I've also been busy with my blog tour which ends today with two posts.

A final interview here: http://blog.jamesmjackson.com
and http://kathleenkaskawrites.blogspot.com/  where I answered the question who influenced me the most.

People always want to know if I think blog tours help-- I know they do, I can see by the uptick in sales--not huge, but enough to know people are trying my book.

In May,

The biggest thing I've got going is starting May 1, the first book in the Rocky Bluff P.D. series, Final Respects, will be free on Kindle. Of course I'm hoping that will tempt some folks to try out the series.

So far, the only other plans for May as far as book promotion is a neighborhood bookstore--something several of us did in the fall and worked out quite well. Because I'm a real person, my calendar has many other things that I have to do just like everyone else.

Marilyn aka F. M. Meredith

Monday, April 20, 2015

Meet the Authors of the 2014 Agatha Best Short Story Nominees!

Each year at Malice Domestic, writing excellence is recognized by the Agatha awards. This year’s nominees for Best Short Story are:
“The Blessing Witch” (PDF) by Kathy Lynn Emerson, Best New England Crime Stories 2015: Rogue Wave (Level Best Books)
“Just Desserts for Johnny” (PDF) by Edith Maxwell (Kings River Life Magazine)
“The Shadow Knows” by Barb Goffman, Chesapeake Crimes Homicidal Holidays (Wildside Press)
“The Odds are Against Us” (PDF) by Art Taylor, Ellery Queen Mystery Magazine, Nov. 2014
“Premonition” by Art Taylor, Chesapeake Crimes Homicidal Holidays (Wildside Press)

Please enjoy the opportunity to read these stories, if you haven’t already. We are so fortunate to have with us today Kathy Lynn Emerson, Edith Maxwell, Barb Goffman, and Art Taylor. All are not only fabulous writers, but also delightful people. Thanks, Kathy, Edith, Barb, and Art, for stopping by to share your work and thoughts with us!

How do you compare short story writing with novel writing?

Writing short stories is much harder. In quite a few cases, it took me longer to finish a short story than it did to write an entire 80,000 word novel. With at least one story, it took me years to get it right. When I write novels, they get longer with each revision. When I revise a short story, it almost always ends up even shorter.

A heck of a lot shorter, for one thing! When I had two-thirds of a novel in the drawer twenty years ago and then reentered the paid work force while raising two sons, there was no way I could carry the plot and characters of a book around in my head and fit them into the tiny snatches of time I had available to writer. But I could manage a short story, and wrote nearly a dozen, five of which were eventually published in juried anthologies. Short stories are simpler. They’re not necessarily easier, but they don’t take as much time or brain space to complete.

For me, writing a novel is like the long con. I start in one place, and I know that eventually I’ll bring the reader to another place. But in the middle there will be detours and red herrings and subplots. I want to keep readers from seeing where we’re going. I want to fool them. To surprise them. I might set something up in chapter two that will pay benefits three hundred pages later. That’s the long con.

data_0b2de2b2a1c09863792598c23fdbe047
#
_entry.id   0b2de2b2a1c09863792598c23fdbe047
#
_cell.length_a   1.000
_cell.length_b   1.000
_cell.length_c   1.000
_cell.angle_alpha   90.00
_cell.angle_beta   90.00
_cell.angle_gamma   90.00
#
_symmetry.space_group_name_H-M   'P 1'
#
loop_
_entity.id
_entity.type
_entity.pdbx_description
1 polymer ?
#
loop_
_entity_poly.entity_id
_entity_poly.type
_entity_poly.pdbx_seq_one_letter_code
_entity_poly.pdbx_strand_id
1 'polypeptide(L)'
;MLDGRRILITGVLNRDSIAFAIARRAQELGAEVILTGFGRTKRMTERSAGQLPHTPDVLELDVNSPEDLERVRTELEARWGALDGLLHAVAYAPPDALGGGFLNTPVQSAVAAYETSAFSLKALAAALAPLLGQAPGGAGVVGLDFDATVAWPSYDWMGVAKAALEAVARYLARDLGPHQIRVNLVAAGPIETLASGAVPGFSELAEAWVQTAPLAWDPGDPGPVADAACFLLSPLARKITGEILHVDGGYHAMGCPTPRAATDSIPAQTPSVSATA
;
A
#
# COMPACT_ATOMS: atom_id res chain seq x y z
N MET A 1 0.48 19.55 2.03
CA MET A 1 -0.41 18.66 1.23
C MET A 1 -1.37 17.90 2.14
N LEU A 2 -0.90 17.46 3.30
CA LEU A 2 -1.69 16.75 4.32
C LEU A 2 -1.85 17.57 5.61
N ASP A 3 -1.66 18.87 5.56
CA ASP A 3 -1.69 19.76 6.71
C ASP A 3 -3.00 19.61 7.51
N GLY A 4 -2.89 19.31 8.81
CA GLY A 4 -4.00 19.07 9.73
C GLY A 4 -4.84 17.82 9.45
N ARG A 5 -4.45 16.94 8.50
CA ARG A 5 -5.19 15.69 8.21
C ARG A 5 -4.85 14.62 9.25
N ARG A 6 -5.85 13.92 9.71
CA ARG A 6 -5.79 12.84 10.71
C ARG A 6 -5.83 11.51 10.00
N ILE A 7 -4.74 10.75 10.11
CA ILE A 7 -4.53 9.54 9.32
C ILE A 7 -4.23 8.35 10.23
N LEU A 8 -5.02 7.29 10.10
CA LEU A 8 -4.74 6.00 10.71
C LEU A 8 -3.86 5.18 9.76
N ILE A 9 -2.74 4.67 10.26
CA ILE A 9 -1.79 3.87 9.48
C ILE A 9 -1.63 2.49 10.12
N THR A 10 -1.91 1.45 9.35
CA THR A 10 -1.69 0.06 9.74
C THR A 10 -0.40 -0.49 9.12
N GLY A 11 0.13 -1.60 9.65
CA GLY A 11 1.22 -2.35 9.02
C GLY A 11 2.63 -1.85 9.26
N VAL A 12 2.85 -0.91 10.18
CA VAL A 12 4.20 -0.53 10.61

With a short story, there’s no space for the long con. I’m writing the equivalent of a bank robbery. I get in, get the cash, and get out. No detours. No subplots. It’s a quick ride. Sure, short stories and novels both should have a great beginning and ending and hopefully a surprise or two, but the way I approach the middle is different.

Each time I’ve tried to write a full novel, I’ve struggled with structure and pacing to the point that the results have always been bumpy at best, dismal at worst—and none of them has seen the light of day. With my upcoming novel-in-stories, On the Road with Del and Louise (coming out this September from Henery Press), I’ve tried to capitalize on what I think I do well: manage the narrative arc—the structure and pacing—of a short story, and link those stories together in contribution to a larger narrative arc featuring the bigger story of these characters. To some degree, I think I just understand short stories better, for better or worse.

What advice would you give to short story writers?

Keep it simple. In a short story there is no room for subplots, information dumps, or complicated relationships. I’d say limit the number of characters, but that would be a tad hypocritical since I’ve never managed to follow that piece of advice myself.

Don’t send it in too early. Get the first draft done and let it stew for a while. Then work to eliminate everything unnecessary, whether a description that doesn’t move the story forward or a character you can do without. And then work it over again, polishing, trimming. I’ve seen a couple of beginning writers dash off a short and send it in (well, I did the same myself when I was starting out) when it wasn’t quite ready.

Read. Read novels. Read short stories. Read, read, read. It gets your brain moving. It teaches you technique, even if you don’t realize it as it’s happening. It helps you learn what works and what doesn’t.

And when you write, keep two things in mind: (1) Everything in the story should move the plot forward. If a scene or character can come out without affecting the plot, it doesn’t belong in the story. (2) But don’t make your plot move so quickly that your main character doesn’t have the time to react to what’s happening. Reactions are interesting. They bring the character to life and add richness to the story. So show us her thoughts, and then move that plot along.